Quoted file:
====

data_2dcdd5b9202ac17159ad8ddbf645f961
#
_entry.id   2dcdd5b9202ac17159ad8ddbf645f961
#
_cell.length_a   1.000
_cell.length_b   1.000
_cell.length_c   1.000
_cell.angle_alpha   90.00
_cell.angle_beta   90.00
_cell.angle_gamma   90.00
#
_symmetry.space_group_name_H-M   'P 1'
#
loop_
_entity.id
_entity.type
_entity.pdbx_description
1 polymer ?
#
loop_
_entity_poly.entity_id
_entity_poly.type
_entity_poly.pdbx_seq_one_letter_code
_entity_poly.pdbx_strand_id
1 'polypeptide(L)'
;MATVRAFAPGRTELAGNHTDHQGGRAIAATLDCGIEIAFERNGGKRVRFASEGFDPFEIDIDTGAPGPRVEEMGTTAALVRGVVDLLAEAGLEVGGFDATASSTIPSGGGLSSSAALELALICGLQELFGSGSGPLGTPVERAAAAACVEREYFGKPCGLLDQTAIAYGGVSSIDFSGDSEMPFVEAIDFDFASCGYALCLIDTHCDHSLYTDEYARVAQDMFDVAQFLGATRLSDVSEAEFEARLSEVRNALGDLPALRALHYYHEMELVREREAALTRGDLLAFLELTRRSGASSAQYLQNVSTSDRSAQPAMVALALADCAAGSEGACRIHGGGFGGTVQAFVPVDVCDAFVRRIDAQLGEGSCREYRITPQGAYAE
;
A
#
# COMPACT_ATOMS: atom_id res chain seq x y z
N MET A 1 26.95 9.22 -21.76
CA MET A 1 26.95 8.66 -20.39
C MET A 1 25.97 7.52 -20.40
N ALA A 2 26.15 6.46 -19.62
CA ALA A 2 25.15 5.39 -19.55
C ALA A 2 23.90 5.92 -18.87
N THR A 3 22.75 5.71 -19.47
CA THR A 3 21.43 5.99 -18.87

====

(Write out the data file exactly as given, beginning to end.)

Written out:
data_2dcdd5b9202ac17159ad8ddbf645f961
#
_entry.id   2dcdd5b9202ac17159ad8ddbf645f961
#
_cell.length_a   1.000
_cell.length_b   1.000
_cell.length_c   1.000
_cell.angle_alpha   90.00
_cell.angle_beta   90.00
_cell.angle_gamma   90.00
#
_symmetry.space_group_name_H-M   'P 1'
#
loop_
_entity.id
_entity.type
_entity.pdbx_description
1 polymer ?
#
loop_
_entity_poly.entity_id
_entity_poly.type
_entity_poly.pdbx_seq_one_letter_code
_entity_poly.pdbx_strand_id
1 'polypeptide(L)'
;MATVRAFAPGRTELAGNHTDHQGGRAIAATLDCGIEIAFERNGGKRVRFASEGFDPFEIDIDTGAPGPRVEEMGTTAALVRGVVDLLAEAGLEVGGFDATASSTIPSGGGLSSSAALELALICGLQELFGSGSGPLGTPVERAAAAACVEREYFGKPCGLLDQTAIAYGGVSSIDFSGDSEMPFVEAIDFDFASCGYALCLIDTHCDHSLYTDEYARVAQDMFDVAQFLGATRLSDVSEAEFEARLSEVRNALGDLPALRALHYYHEMELVREREAALTRGDLLAFLELTRRSGASSAQYLQNVSTSDRSAQPAMVALALADCAAGSEGACRIHGGGFGGTVQAFVPVDVCDAFVRRIDAQLGEGSCREYRITPQGAYAE
;
A
#
# COMPACT_ATOMS: atom_id res chain seq x y z
N MET A 1 26.95 9.22 -21.76
CA MET A 1 26.95 8.66 -20.39
C MET A 1 25.97 7.52 -20.40
N ALA A 2 26.15 6.46 -19.62
CA ALA A 2 25.15 5.39 -19.55
C ALA A 2 23.90 5.92 -18.87
N THR A 3 22.75 5.71 -19.47
CA THR A 3 21.43 5.99 -18.87